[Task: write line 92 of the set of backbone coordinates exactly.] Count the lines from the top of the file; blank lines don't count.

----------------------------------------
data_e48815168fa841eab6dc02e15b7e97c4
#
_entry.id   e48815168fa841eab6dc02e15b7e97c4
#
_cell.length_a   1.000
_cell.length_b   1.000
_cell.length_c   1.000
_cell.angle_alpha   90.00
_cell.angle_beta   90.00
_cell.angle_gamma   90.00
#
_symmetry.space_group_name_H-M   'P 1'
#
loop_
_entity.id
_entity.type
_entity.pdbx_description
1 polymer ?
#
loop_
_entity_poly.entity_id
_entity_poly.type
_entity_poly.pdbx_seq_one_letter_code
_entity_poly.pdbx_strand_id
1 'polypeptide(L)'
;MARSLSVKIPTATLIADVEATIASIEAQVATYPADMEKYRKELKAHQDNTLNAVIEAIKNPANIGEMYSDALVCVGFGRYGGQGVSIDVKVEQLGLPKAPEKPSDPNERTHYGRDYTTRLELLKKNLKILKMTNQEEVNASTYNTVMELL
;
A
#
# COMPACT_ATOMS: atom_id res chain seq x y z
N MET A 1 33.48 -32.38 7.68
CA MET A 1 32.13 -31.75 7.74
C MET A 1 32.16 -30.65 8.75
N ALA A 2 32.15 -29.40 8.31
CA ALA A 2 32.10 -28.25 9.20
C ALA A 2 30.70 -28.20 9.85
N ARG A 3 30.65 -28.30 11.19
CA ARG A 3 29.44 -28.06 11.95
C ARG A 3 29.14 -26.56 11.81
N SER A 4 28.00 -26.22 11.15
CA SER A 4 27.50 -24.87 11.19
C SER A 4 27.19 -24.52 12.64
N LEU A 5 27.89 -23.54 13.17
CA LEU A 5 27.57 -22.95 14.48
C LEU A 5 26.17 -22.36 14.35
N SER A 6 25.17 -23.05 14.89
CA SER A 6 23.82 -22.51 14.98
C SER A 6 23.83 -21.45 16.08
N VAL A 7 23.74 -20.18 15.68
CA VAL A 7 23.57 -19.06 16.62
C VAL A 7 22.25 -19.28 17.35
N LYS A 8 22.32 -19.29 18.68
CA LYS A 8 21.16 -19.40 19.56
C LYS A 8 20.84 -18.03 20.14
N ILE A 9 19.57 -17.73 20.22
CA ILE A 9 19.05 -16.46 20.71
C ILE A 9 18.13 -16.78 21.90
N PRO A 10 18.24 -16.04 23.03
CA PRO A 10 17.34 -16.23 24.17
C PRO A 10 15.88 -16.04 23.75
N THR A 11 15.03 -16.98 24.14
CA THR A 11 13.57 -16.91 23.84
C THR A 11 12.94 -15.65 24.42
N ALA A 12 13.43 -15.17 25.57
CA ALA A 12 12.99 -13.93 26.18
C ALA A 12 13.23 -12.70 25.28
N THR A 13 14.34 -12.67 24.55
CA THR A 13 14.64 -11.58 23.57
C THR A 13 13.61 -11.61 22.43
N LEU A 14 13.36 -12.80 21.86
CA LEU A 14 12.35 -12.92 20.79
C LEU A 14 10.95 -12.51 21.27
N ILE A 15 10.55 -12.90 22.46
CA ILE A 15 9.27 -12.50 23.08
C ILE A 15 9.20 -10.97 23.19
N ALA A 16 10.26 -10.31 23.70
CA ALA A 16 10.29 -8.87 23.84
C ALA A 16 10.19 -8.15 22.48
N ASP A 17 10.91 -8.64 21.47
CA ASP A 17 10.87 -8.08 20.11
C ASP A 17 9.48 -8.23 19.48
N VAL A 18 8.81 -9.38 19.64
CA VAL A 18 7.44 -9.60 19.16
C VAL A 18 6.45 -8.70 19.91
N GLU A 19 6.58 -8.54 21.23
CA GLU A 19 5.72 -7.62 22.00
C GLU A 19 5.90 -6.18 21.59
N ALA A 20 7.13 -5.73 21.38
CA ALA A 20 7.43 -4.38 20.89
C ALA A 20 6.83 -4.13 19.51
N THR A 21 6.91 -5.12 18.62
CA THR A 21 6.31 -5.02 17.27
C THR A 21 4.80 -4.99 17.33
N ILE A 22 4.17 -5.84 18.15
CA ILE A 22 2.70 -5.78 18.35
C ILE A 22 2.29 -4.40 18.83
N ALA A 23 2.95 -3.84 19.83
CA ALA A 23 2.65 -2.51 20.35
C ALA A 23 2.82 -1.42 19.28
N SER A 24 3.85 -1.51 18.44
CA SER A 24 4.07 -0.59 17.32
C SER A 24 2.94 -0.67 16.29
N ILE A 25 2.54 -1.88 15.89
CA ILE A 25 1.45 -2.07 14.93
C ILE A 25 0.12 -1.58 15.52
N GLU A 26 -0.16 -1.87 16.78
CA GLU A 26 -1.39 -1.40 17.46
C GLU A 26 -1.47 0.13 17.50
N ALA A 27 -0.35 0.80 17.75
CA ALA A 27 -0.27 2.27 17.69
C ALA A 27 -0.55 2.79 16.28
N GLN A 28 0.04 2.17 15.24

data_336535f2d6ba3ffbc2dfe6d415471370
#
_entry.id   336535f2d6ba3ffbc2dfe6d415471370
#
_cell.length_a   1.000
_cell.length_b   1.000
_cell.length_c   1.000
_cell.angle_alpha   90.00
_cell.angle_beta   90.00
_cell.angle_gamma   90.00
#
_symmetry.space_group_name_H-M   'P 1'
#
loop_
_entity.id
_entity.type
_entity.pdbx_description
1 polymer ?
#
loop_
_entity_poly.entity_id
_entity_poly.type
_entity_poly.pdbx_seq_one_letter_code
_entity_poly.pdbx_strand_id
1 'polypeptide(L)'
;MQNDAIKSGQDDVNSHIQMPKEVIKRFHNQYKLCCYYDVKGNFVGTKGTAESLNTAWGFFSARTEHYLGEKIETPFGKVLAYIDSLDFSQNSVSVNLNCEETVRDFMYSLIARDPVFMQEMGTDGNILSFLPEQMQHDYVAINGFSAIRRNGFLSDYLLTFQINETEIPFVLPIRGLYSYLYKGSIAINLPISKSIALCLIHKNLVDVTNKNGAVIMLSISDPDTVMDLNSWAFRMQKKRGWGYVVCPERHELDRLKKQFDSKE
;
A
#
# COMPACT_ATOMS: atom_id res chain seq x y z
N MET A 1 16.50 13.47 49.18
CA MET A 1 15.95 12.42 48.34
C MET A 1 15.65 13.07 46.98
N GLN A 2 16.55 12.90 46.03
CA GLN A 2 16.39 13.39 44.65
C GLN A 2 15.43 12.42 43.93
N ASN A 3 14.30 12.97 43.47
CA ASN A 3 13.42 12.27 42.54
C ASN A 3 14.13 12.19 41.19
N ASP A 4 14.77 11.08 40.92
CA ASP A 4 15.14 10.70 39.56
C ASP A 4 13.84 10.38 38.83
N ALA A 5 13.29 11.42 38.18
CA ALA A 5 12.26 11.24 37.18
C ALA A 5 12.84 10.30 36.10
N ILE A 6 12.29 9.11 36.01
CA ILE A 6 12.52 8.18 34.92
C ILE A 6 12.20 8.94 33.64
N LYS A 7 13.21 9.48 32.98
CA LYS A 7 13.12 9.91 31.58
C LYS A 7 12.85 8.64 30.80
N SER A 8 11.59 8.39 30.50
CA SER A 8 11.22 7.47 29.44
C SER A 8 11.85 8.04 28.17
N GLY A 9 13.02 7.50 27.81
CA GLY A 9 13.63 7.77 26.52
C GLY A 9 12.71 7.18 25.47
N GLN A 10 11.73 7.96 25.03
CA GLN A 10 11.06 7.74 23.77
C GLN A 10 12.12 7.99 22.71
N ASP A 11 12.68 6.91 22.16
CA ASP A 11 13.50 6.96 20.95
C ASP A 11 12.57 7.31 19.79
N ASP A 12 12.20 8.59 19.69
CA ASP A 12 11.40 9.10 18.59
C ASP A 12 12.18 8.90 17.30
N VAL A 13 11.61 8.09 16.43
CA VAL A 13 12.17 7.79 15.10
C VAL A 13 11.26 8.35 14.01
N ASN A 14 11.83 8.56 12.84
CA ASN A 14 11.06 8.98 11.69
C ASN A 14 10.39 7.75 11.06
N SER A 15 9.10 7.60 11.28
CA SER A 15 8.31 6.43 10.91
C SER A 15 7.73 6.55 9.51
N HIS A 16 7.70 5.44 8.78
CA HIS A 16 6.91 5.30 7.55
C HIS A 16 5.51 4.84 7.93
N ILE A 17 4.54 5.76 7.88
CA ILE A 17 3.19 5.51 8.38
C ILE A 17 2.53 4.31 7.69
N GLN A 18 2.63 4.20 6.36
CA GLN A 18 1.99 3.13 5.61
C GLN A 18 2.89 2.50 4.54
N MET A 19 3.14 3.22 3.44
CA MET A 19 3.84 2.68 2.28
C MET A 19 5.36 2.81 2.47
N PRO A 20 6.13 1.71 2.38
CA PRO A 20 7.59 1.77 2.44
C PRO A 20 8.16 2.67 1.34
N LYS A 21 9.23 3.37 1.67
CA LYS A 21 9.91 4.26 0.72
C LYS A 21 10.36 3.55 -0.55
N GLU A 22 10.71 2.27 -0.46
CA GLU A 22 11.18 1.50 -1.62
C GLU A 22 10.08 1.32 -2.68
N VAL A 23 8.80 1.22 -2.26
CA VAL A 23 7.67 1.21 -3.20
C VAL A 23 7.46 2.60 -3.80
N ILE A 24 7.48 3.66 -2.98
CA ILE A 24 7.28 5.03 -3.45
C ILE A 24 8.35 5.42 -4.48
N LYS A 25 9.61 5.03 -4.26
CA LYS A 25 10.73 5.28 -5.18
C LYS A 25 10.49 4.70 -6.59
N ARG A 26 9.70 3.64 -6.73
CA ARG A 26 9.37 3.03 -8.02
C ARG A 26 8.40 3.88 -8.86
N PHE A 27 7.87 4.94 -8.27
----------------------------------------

CA THR A 21 6.31 -5.02 17.27